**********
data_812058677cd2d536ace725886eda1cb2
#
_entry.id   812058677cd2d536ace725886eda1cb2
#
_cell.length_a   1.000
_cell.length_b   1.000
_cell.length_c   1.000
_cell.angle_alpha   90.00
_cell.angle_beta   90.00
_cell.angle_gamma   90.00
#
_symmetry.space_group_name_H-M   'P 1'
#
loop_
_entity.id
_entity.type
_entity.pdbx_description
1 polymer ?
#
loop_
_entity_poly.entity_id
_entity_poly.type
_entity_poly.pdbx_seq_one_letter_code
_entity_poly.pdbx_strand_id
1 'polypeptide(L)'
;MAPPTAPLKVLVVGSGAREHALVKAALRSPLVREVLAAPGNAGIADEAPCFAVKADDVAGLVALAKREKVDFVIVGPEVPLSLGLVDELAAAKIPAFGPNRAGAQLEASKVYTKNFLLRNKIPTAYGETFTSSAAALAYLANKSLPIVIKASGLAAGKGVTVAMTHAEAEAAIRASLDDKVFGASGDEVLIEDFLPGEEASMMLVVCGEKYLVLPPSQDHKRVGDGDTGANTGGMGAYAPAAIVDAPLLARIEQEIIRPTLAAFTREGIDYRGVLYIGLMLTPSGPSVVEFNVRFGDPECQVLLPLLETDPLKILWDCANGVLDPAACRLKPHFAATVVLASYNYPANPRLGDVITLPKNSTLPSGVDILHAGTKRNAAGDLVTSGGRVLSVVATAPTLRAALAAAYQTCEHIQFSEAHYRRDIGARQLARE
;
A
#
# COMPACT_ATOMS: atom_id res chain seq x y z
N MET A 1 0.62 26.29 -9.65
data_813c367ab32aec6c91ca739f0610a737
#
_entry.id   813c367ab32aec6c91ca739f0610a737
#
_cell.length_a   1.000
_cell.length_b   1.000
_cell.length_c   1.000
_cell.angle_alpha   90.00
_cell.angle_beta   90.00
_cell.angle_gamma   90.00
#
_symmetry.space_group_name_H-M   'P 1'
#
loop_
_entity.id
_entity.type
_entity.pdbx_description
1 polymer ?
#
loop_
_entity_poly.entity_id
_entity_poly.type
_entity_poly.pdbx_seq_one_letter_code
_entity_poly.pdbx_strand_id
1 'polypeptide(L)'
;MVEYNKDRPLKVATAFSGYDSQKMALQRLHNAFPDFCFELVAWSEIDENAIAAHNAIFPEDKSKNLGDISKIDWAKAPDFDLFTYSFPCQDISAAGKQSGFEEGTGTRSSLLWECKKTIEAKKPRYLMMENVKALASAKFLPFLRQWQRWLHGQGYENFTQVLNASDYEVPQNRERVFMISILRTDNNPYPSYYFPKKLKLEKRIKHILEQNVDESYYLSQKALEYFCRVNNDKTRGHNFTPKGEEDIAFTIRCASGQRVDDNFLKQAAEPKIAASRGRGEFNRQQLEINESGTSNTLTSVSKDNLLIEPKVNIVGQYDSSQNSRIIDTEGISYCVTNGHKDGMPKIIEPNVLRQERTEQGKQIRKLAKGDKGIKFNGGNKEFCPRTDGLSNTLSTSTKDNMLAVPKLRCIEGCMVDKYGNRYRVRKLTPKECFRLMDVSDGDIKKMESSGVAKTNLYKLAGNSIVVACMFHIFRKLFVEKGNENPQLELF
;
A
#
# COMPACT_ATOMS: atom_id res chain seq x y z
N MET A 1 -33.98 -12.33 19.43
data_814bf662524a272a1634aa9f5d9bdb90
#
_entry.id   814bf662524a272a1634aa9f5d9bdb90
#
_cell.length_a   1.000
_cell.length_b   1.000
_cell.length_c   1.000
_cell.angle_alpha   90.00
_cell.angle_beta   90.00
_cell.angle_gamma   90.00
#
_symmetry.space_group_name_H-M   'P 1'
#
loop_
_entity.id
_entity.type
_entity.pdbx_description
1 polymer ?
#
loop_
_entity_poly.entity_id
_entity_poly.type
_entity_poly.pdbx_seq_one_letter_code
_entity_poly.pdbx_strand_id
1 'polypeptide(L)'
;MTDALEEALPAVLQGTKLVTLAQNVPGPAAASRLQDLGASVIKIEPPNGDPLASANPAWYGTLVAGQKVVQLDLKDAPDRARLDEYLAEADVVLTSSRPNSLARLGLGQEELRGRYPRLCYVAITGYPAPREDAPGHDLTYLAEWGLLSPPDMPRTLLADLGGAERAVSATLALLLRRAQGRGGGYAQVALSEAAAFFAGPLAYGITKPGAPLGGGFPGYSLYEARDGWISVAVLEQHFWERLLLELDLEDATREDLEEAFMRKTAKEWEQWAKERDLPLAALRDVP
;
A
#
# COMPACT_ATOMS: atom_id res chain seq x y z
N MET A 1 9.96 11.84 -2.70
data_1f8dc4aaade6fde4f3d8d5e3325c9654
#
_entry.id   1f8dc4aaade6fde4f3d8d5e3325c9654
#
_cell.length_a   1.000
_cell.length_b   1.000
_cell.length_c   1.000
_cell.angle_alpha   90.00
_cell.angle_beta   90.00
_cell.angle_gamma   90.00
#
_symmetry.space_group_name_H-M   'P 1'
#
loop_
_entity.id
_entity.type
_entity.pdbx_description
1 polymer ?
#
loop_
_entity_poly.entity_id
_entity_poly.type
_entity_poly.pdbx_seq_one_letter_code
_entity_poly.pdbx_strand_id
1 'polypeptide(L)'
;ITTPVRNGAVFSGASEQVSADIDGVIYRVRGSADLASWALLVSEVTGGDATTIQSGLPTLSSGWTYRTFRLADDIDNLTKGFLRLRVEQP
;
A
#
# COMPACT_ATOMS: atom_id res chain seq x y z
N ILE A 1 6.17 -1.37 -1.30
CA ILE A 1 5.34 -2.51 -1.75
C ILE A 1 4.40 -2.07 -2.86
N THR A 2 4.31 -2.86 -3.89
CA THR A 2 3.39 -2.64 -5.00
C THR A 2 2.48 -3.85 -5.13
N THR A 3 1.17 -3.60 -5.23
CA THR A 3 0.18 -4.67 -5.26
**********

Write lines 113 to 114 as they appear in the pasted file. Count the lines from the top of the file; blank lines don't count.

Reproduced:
loop_
_entity_poly.entity_id